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Guatemala kieltämässä abortit ja samaa sukupuolta olevien avioliitot. Vaadi lakiehdotuksen pysäyttämistä. Vastaa VETOAN LAKI NIMESI (90snt).
Guatemala’s Congress is at the verge of passing a law to ban abortion, same-sex marriage and inclusive sex education. The bill 5272 “to protect family and life” directly threatens the rights of girls, women, and LGBTI people, their lives and their families.
Congressman Aníbal Rojas Espino presented the bill 5272 to the Guatemala Congress on 26 April 2017, including 30,000 signatures of support gathered by the National Evangelical Coordinator. The bill received a favourable opinion from the Commission of Legislation and Constitutional Points and was then debated on 22 and 28 August 2018. It now needs a third reading in a plenary session where it could be voted and approved, which could take place in the next few days.
Local organisations and human rights defenders in Guatemala reported that the Congress was set to debate the bill on 4 September. Amnesty International issued a worldwide urgent action on 31 August to urge legislators to vote against the bill 5272 and instead work on a bill that would move forward the protection of human rights. The bill was not included in the agenda for debate on 4 September, and local human rights defenders assess that the legislators noticed the international pressure. It is not clear when the bill could be debated again, therefore the threat remains.
The bill intends to modify the Penal Code to harden penalties in cases of abortion and criminalise women even in cases of natural death of the foetus. These provisions put at risk the health and lives of women and girls by denying them lifesaving healthcare. It would extend the criminalisation of abortion to situations of miscarriage, stillbirth and obstetric complications, and impose prison sentences on anyone who “promotes or facilitates access to abortion”, moving Guatemala backwards in terms of abortion rights.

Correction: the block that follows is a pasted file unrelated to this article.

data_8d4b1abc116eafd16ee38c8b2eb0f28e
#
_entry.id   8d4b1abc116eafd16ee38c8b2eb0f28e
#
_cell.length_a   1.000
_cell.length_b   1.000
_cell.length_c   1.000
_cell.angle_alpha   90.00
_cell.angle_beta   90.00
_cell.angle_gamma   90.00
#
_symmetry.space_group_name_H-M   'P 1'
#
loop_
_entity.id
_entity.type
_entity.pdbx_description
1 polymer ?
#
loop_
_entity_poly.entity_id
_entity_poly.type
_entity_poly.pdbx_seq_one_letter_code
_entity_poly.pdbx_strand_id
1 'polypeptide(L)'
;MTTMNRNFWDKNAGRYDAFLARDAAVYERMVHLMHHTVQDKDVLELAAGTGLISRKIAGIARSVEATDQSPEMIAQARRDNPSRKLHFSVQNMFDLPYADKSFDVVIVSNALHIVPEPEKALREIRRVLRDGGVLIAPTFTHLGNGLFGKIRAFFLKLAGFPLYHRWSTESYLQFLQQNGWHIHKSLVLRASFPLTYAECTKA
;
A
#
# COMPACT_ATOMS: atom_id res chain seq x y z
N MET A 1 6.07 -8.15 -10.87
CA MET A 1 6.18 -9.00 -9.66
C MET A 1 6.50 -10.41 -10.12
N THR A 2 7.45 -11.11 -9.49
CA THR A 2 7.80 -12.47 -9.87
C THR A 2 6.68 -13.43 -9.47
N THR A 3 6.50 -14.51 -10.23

The bill also reinforces the historical discrimination against women, and lesbian, gay, bisexual, transgender, and intersex (LGBTI) people, by expressly prohibiting same-sex marriage. It intends also to prohibit schools from promoting “politics or programs related to sexual diversity and gender ideology, or to teach as normal sexual conducts that are different from heterosexuality.”
Please write immediately in Spanish or your own language:
Urging Guatemalan legislators to vote against the bill 5272 and say no to a discriminatory law;
Urging the Guatemala Congress to work on a bill that would move forward the protection of human rights for girls, women and LGBTI people.
The World Health Organization (WHO) and the UN Committee on Civil and Political Rights have recognized the causal link between maternal mortality and laws that restrict or criminalize abortion. The WHO has stated that restriction of access to legal abortion does not decrease the need for abortion, and likely increases the number of women who seek illegal and unsafe abortions. This leads to higher morbidity and mortality rates and creates social inequities.
According to international treaties that Guatemala has signed, the Guatemalan government is obligated to guarantee people’s rights without discrimination, including discrimination based on sexual orientation or gender identity.
In its recent observations about the Guatemalan government, the UN Human Rights Committee highlighted its concern about discrimination and violence motivated by victims’ sexual orientation or gender identity, the criminalization of abortion and miscarriage and a lack of adequate reproductive health services. It demands that the Guatemalan government “ensure unimpeded access to sexual and reproductive health services, emergency contraceptives and comprehensive sex education for men, women, boys and girls throughout the country”.
For its part, the UN Committee on the Rights of the Child expressly recommended that the Guatemalan government “ensure that sexual and reproductive health education is part of the mandatory school curriculum, and that it is developed with the involvement of adolescent girls and boys, with special attention paid to preventing early pregnancy and sexually transmitted infections.”